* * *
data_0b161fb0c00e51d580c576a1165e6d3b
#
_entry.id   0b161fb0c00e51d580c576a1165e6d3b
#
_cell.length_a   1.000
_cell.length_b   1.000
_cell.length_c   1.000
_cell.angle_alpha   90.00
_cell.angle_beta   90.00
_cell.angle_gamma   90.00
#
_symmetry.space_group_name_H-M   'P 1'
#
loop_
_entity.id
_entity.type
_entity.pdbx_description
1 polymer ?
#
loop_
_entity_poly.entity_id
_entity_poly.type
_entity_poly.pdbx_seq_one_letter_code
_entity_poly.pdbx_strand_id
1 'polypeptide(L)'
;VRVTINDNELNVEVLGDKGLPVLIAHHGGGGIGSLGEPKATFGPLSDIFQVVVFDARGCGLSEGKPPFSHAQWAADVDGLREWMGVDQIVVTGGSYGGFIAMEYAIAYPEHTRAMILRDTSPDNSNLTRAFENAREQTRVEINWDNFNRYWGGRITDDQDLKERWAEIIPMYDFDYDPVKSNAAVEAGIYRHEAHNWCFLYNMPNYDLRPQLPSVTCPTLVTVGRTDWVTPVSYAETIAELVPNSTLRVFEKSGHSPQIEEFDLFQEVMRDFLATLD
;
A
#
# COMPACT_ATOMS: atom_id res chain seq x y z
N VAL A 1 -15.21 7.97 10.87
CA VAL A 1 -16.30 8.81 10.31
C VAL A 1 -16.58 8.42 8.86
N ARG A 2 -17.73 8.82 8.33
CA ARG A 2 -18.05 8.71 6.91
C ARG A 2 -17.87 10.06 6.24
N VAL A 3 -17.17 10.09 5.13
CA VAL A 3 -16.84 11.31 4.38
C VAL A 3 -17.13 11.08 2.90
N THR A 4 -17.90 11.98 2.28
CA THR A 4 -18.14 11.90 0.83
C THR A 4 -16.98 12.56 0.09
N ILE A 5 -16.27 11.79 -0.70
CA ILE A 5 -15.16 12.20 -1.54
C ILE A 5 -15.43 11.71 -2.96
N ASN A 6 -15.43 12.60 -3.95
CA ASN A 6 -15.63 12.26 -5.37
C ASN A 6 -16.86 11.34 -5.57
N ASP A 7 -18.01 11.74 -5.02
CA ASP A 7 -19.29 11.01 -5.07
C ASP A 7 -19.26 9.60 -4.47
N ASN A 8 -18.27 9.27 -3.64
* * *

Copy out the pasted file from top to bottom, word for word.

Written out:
data_0b161fb0c00e51d580c576a1165e6d3b
#
_entry.id   0b161fb0c00e51d580c576a1165e6d3b
#
_cell.length_a   1.000
_cell.length_b   1.000
_cell.length_c   1.000
_cell.angle_alpha   90.00
_cell.angle_beta   90.00
_cell.angle_gamma   90.00
#
_symmetry.space_group_name_H-M   'P 1'
#
loop_
_entity.id
_entity.type
_entity.pdbx_description
1 polymer ?
#
loop_
_entity_poly.entity_id
_entity_poly.type
_entity_poly.pdbx_seq_one_letter_code
_entity_poly.pdbx_strand_id
1 'polypeptide(L)'
;VRVTINDNELNVEVLGDKGLPVLIAHHGGGGIGSLGEPKATFGPLSDIFQVVVFDARGCGLSEGKPPFSHAQWAADVDGLREWMGVDQIVVTGGSYGGFIAMEYAIAYPEHTRAMILRDTSPDNSNLTRAFENAREQTRVEINWDNFNRYWGGRITDDQDLKERWAEIIPMYDFDYDPVKSNAAVEAGIYRHEAHNWCFLYNMPNYDLRPQLPSVTCPTLVTVGRTDWVTPVSYAETIAELVPNSTLRVFEKSGHSPQIEEFDLFQEVMRDFLATLD
;
A
#
# COMPACT_ATOMS: atom_id res chain seq x y z
N VAL A 1 -15.21 7.97 10.87
CA VAL A 1 -16.30 8.81 10.31
C VAL A 1 -16.58 8.42 8.86
N ARG A 2 -17.73 8.82 8.33
CA ARG A 2 -18.05 8.71 6.91
C ARG A 2 -17.87 10.06 6.24
N VAL A 3 -17.17 10.09 5.13
CA VAL A 3 -16.84 11.31 4.38
C VAL A 3 -17.13 11.08 2.90
N THR A 4 -17.90 11.98 2.28
CA THR A 4 -18.14 11.90 0.83
C THR A 4 -16.98 12.56 0.09
N ILE A 5 -16.27 11.79 -0.70
CA ILE A 5 -15.16 12.20 -1.54
C ILE A 5 -15.43 11.71 -2.96
N ASN A 6 -15.43 12.60 -3.95
CA ASN A 6 -15.63 12.26 -5.37
C ASN A 6 -16.86 11.34 -5.57
N ASP A 7 -18.01 11.74 -5.02
CA ASP A 7 -19.29 11.01 -5.07
C ASP A 7 -19.26 9.60 -4.47
N ASN A 8 -18.27 9.27 -3.64